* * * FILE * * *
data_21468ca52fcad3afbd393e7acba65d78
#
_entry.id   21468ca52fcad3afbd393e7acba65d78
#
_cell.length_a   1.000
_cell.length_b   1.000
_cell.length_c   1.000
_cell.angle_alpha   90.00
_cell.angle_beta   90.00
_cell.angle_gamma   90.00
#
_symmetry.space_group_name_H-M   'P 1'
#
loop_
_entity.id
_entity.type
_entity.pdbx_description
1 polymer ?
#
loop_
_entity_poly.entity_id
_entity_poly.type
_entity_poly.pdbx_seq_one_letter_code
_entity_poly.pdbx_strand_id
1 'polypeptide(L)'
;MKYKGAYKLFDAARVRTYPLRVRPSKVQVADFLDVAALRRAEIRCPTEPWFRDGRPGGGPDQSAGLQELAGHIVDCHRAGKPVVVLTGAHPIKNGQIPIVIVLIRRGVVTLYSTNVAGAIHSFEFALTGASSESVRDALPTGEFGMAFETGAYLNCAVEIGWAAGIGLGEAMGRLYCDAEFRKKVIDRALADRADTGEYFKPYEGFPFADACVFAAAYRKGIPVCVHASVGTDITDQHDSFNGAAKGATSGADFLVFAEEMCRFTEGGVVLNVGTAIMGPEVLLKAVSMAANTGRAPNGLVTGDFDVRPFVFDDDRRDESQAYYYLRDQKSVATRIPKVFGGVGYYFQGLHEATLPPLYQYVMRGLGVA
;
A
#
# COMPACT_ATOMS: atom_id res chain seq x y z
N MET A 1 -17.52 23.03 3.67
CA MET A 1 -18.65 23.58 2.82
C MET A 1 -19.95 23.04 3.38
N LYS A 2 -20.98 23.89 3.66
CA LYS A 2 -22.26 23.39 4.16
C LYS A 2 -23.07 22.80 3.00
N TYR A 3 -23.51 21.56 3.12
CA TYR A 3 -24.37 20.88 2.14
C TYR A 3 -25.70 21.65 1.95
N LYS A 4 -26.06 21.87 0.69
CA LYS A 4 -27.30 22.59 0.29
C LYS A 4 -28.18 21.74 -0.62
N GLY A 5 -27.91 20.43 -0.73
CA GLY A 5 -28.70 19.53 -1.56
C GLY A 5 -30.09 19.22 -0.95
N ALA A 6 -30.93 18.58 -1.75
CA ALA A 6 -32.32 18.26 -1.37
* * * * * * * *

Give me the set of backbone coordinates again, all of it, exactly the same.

data_21468ca52fcad3afbd393e7acba65d78
#
_entry.id   21468ca52fcad3afbd393e7acba65d78
#
_cell.length_a   1.000
_cell.length_b   1.000
_cell.length_c   1.000
_cell.angle_alpha   90.00
_cell.angle_beta   90.00
_cell.angle_gamma   90.00
#
_symmetry.space_group_name_H-M   'P 1'
#
loop_
_entity.id
_entity.type
_entity.pdbx_description
1 polymer ?
#
loop_
_entity_poly.entity_id
_entity_poly.type
_entity_poly.pdbx_seq_one_letter_code
_entity_poly.pdbx_strand_id
1 'polypeptide(L)'
;MKYKGAYKLFDAARVRTYPLRVRPSKVQVADFLDVAALRRAEIRCPTEPWFRDGRPGGGPDQSAGLQELAGHIVDCHRAGKPVVVLTGAHPIKNGQIPIVIVLIRRGVVTLYSTNVAGAIHSFEFALTGASSESVRDALPTGEFGMAFETGAYLNCAVEIGWAAGIGLGEAMGRLYCDAEFRKKVIDRALADRADTGEYFKPYEGFPFADACVFAAAYRKGIPVCVHASVGTDITDQHDSFNGAAKGATSGADFLVFAEEMCRFTEGGVVLNVGTAIMGPEVLLKAVSMAANTGRAPNGLVTGDFDVRPFVFDDDRRDESQAYYYLRDQKSVATRIPKVFGGVGYYFQGLHEATLPPLYQYVMRGLGVA
;
A
#
# COMPACT_ATOMS: atom_id res chain seq x y z
N MET A 1 -17.52 23.03 3.67
CA MET A 1 -18.65 23.58 2.82
C MET A 1 -19.95 23.04 3.38
N LYS A 2 -20.98 23.89 3.66
CA LYS A 2 -22.26 23.39 4.16
C LYS A 2 -23.07 22.80 3.00
N TYR A 3 -23.51 21.56 3.12
CA TYR A 3 -24.37 20.88 2.14
C TYR A 3 -25.70 21.65 1.95
N LYS A 4 -26.06 21.87 0.69
CA LYS A 4 -27.30 22.59 0.29
C LYS A 4 -28.18 21.74 -0.62
N GLY A 5 -27.91 20.43 -0.73
CA GLY A 5 -28.70 19.53 -1.56
C GLY A 5 -30.09 19.22 -0.95
N ALA A 6 -30.93 18.58 -1.75
CA ALA A 6 -32.32 18.26 -1.37